• Wartakanlah Injil kepada segala makhluk.
    Mrk 16:15

  • 你们往普天下去, 向一切受造物宣传福音
    谷 16:15

  • Everything is possible by the power of the Holy Spirit’s Grace.
    St Arnold Janssen

  • Segala sesuatu menjadi mungkin dalam kekuatan karunia Roh Kudus.
    St. Arnold Janssen

  • 我当传教士不是为主牺牲,而是上主给我的最大恩赐

  • Với sức mạnh Ân Huệ của Chúa Thánh Thần, Mọi việc đều có thể được.
    St Arnoldus Janssen

  • Preach the Gospel to the whole creation./Anh em hãy đi khắp tứ phương thiên hạ, loan báo Tin Mừng cho mọi loài thọ tạo
    Mk 16:15

  • There are many different gifts, but it is always the same Spirit.
    1 Cor 12:4

  • And the Word became flesh and lived among us.
    Jn 1:14

  • Let the word of Christ, in all its richness, find a home with you.
    Col 3:16

  • To proclaim the Good News is the first and greatest act of love of neighbour.
    St Arnold Janssen

  • 传扬天国福音是第一且最大的爱近人行动

  • Có nhiều đặc sủng khác nhau, nhưng chỉ có một Thần Khí/
    1 Cor. 14:4

  • 圣言成了血肉,寄居在我们中间
    若 1:14

  • Ada rupa-rupa karunia, tetapi Roh satu
    1 Kor 12:4

Saturday, 14 November 2020 10:49

33rd Sunday in Ordinary Time - 2020

Written by Fr Elmer Ibarra SVD


33rd Sunday in Ordinary Time

Matthew 25:14-30

Fr Elmer Ibarra 150 BestImagine you got the windfall of a lifetime. You’ve just won the top prize in lotto, which was worth millions of dollars. What would you do with this windfall? Invest in a business? Spend like there’s no tomorrow? Deposit it to bank? Or bury it under the ground with the hope that nobody will notice and live as if nothing happened?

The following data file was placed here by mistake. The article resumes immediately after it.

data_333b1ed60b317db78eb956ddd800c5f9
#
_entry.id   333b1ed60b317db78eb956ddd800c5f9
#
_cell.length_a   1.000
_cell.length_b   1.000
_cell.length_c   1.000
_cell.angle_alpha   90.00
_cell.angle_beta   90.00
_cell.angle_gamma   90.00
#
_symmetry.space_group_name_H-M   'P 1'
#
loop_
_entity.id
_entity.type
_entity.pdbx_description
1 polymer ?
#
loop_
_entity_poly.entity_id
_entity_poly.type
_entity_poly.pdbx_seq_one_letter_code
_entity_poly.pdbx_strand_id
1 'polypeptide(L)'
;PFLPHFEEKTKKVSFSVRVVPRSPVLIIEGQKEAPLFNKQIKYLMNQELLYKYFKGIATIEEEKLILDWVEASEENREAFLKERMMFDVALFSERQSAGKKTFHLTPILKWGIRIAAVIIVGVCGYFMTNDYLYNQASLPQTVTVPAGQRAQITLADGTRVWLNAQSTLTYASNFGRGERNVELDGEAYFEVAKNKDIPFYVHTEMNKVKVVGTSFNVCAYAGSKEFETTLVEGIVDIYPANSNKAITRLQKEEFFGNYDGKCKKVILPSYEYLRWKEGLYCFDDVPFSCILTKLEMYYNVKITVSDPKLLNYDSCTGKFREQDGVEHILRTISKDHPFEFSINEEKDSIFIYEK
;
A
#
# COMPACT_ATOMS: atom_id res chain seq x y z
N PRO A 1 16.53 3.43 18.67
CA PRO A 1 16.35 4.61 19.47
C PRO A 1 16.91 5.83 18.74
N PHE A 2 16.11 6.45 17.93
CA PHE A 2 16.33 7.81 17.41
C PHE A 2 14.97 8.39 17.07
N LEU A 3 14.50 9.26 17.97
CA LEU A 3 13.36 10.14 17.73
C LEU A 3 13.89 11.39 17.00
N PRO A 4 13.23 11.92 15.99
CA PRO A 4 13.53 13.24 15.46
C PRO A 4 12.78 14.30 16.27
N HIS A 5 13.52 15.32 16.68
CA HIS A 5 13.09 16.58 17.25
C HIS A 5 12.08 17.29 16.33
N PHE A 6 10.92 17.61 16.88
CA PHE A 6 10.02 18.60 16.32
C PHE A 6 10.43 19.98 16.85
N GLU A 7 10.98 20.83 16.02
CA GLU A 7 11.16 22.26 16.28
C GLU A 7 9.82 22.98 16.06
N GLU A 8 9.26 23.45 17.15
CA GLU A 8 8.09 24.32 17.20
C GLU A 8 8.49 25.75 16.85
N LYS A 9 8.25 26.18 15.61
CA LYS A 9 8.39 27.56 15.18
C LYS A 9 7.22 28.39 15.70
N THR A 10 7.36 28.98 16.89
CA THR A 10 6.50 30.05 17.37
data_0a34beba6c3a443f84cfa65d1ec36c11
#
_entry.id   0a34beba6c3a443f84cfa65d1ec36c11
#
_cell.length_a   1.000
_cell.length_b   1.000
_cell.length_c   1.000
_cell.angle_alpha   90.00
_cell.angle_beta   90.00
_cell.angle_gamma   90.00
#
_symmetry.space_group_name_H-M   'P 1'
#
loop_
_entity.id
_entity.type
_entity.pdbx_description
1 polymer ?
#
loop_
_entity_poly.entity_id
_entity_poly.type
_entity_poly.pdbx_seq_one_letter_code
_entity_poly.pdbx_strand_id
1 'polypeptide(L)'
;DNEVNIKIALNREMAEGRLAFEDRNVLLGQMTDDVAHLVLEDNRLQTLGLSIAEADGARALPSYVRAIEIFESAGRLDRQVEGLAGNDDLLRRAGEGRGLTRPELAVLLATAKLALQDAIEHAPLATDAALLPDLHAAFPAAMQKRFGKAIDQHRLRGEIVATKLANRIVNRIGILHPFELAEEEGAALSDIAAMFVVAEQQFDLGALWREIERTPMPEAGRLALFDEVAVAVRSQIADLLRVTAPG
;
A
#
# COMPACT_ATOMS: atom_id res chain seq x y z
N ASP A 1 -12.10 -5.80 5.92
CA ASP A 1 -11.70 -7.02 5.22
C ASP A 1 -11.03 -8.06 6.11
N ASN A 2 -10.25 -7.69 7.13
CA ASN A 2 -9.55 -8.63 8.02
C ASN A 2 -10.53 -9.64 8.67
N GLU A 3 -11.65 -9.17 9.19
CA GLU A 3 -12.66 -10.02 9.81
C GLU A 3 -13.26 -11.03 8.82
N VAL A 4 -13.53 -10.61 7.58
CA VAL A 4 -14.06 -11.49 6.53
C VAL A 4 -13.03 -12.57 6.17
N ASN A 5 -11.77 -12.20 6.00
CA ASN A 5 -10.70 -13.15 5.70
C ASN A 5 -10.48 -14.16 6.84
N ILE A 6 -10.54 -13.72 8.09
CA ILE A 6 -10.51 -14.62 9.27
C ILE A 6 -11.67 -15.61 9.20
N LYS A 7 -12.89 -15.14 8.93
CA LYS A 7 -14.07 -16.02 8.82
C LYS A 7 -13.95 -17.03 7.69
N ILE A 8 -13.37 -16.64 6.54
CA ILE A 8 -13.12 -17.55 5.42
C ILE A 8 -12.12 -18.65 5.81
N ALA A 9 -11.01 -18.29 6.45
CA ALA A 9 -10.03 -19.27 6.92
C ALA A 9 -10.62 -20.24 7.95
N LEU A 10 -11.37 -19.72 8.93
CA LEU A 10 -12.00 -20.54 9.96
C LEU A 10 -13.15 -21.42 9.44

The gospel for today is about a man who went on a trip and decided to entrust his possessions to his servants. Now during the time of Christ a “talent” was really quite an amount of money. A talent was a worth a man’s daily wage for fifteen years. So just imagine how much money was entrusted to the three servants - even for the one who got one talent it was still an enormous amount of money. And yet even without instructions from their master, the first two servants went ahead with trading their money and in the end both of them ended up doubling their master’s money. While the third servant whom got only one talent ended up burying his master’s money with the fear that he might lose his master’s money if he traded it. And during those times, burying money in the ground was a common practice. Just refer to another parable of Jesus about a man who, upon discovering a buried treasure, ended up reburying the treasure and buying the whole plot in order to get the buried treasure. (see Matthew 13:44)

Then the master came back and was so pleased with the first two servants who traded his money and earned double from the business. However, with the third servant, even when he explained why he buried the talent, he was called wicked and lazy and demanded that his one talent be given to the one who has five and have him thrown to the darkness where there’s weeping and grinding of teeth.